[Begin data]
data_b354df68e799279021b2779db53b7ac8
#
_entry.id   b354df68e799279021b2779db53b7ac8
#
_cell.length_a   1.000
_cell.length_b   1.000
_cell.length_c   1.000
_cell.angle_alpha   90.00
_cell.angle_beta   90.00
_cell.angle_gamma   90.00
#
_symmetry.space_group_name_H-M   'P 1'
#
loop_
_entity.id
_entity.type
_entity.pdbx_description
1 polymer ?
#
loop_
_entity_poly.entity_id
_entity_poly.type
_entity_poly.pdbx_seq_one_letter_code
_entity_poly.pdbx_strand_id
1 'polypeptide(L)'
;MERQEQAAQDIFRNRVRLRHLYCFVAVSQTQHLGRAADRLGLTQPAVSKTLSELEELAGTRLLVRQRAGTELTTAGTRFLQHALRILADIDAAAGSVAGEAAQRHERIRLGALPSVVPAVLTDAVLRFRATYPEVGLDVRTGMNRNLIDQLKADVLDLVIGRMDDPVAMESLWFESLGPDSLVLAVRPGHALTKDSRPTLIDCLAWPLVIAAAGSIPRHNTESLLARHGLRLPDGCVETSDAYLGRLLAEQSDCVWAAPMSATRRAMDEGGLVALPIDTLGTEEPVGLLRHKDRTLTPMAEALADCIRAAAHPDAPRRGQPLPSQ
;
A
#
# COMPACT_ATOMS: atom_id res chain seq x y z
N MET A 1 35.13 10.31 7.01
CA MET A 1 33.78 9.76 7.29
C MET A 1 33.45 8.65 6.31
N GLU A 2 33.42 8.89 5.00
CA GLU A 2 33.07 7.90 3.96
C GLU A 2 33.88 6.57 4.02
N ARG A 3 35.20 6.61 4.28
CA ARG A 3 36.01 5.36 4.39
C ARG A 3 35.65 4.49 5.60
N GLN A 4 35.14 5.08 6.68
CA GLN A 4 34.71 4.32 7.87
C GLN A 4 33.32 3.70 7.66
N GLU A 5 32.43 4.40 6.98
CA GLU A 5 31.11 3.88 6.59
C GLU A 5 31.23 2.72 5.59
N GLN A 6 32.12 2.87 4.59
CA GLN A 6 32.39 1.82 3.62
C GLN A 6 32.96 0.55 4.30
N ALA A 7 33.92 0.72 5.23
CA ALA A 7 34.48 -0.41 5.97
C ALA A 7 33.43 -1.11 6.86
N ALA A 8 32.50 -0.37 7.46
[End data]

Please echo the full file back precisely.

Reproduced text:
data_b354df68e799279021b2779db53b7ac8
#
_entry.id   b354df68e799279021b2779db53b7ac8
#
_cell.length_a   1.000
_cell.length_b   1.000
_cell.length_c   1.000
_cell.angle_alpha   90.00
_cell.angle_beta   90.00
_cell.angle_gamma   90.00
#
_symmetry.space_group_name_H-M   'P 1'
#
loop_
_entity.id
_entity.type
_entity.pdbx_description
1 polymer ?
#
loop_
_entity_poly.entity_id
_entity_poly.type
_entity_poly.pdbx_seq_one_letter_code
_entity_poly.pdbx_strand_id
1 'polypeptide(L)'
;MERQEQAAQDIFRNRVRLRHLYCFVAVSQTQHLGRAADRLGLTQPAVSKTLSELEELAGTRLLVRQRAGTELTTAGTRFLQHALRILADIDAAAGSVAGEAAQRHERIRLGALPSVVPAVLTDAVLRFRATYPEVGLDVRTGMNRNLIDQLKADVLDLVIGRMDDPVAMESLWFESLGPDSLVLAVRPGHALTKDSRPTLIDCLAWPLVIAAAGSIPRHNTESLLARHGLRLPDGCVETSDAYLGRLLAEQSDCVWAAPMSATRRAMDEGGLVALPIDTLGTEEPVGLLRHKDRTLTPMAEALADCIRAAAHPDAPRRGQPLPSQ
;
A
#
# COMPACT_ATOMS: atom_id res chain seq x y z
N MET A 1 35.13 10.31 7.01
CA MET A 1 33.78 9.76 7.29
C MET A 1 33.45 8.65 6.31
N GLU A 2 33.42 8.89 5.00
CA GLU A 2 33.07 7.90 3.96
C GLU A 2 33.88 6.57 4.02
N ARG A 3 35.20 6.61 4.28
CA ARG A 3 36.01 5.36 4.39
C ARG A 3 35.65 4.49 5.60
N GLN A 4 35.14 5.08 6.68
CA GLN A 4 34.71 4.32 7.87
C GLN A 4 33.32 3.70 7.66
N GLU A 5 32.43 4.40 6.98
CA GLU A 5 31.11 3.88 6.59
C GLU A 5 31.23 2.72 5.59
N GLN A 6 32.12 2.87 4.59
CA GLN A 6 32.39 1.82 3.62
C GLN A 6 32.96 0.55 4.30
N ALA A 7 33.92 0.72 5.23
CA ALA A 7 34.48 -0.41 5.97
C ALA A 7 33.43 -1.11 6.86
N ALA A 8 32.50 -0.37 7.46